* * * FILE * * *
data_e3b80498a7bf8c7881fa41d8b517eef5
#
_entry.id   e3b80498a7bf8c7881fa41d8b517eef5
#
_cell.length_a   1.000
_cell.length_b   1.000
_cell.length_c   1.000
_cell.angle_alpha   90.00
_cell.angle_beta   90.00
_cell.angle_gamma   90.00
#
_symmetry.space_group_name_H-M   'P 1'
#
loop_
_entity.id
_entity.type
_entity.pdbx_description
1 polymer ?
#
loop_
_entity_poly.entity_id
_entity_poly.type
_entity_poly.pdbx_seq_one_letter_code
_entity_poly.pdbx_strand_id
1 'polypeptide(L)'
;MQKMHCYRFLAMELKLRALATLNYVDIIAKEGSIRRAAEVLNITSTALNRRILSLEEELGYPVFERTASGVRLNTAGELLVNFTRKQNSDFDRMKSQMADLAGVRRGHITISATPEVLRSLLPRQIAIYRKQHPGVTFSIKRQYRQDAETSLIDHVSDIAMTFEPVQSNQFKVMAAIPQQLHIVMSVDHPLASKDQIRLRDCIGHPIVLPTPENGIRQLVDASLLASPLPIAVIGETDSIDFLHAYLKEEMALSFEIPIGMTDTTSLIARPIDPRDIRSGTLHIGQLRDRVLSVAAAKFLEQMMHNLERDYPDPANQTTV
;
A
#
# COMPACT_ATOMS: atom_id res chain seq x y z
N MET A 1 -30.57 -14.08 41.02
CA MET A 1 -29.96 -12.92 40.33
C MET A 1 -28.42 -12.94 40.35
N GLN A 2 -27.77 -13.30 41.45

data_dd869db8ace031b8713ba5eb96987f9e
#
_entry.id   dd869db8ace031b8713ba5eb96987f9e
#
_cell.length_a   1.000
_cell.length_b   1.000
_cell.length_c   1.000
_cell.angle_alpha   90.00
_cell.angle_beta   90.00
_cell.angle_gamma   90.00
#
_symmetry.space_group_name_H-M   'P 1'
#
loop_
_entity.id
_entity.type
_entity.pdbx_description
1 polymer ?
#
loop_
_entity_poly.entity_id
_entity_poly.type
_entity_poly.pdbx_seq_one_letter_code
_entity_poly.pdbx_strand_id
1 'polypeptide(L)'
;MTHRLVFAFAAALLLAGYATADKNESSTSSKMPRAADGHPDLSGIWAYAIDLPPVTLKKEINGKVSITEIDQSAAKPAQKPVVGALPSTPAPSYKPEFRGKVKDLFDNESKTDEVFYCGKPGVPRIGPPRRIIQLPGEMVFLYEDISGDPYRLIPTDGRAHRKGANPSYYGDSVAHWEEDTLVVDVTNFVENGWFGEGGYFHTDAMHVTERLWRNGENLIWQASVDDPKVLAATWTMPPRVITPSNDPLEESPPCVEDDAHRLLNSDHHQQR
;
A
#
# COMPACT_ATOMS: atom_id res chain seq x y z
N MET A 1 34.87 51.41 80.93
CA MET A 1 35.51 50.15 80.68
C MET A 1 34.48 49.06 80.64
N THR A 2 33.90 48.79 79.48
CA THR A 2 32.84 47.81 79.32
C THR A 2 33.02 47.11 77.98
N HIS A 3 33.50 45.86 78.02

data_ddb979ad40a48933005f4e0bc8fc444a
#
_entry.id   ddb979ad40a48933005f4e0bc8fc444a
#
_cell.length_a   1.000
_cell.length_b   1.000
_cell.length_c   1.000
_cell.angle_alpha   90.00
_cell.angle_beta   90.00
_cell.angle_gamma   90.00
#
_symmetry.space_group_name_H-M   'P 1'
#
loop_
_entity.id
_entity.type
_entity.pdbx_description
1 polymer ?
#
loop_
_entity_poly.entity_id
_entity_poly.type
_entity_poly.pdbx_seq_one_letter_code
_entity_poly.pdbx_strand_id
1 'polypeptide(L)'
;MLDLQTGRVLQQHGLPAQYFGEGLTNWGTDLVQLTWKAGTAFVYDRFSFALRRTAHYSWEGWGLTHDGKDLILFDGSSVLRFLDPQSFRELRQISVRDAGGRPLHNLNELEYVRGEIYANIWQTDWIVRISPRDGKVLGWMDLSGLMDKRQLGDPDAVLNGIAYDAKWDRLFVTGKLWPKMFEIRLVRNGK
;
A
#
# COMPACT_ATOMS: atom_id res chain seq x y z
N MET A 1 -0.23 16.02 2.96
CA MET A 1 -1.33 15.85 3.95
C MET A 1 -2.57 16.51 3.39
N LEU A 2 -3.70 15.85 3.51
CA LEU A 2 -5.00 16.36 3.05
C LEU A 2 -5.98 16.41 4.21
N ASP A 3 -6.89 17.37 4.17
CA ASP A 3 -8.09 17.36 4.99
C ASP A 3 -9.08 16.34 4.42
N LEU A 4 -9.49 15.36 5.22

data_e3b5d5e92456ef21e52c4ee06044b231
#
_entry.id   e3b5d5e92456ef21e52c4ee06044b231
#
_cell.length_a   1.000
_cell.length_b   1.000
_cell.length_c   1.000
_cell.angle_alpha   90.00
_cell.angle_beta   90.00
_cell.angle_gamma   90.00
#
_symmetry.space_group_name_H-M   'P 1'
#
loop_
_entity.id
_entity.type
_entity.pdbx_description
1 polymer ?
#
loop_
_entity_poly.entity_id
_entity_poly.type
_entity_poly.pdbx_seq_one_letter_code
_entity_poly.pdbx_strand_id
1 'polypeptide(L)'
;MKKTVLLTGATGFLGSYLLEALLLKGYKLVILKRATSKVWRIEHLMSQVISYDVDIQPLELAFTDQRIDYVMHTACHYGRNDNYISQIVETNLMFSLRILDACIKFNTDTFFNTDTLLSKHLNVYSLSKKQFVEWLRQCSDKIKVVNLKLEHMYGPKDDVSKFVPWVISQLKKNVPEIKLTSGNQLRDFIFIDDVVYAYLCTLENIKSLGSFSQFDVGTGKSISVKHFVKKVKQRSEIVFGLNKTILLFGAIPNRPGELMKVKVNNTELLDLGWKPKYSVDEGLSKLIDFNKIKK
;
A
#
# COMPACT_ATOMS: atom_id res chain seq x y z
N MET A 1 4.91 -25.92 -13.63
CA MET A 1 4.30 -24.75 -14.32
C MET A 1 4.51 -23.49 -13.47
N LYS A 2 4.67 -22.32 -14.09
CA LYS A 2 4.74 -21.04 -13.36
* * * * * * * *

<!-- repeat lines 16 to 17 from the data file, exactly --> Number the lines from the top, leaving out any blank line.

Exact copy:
_entity.type
_entity.pdbx_description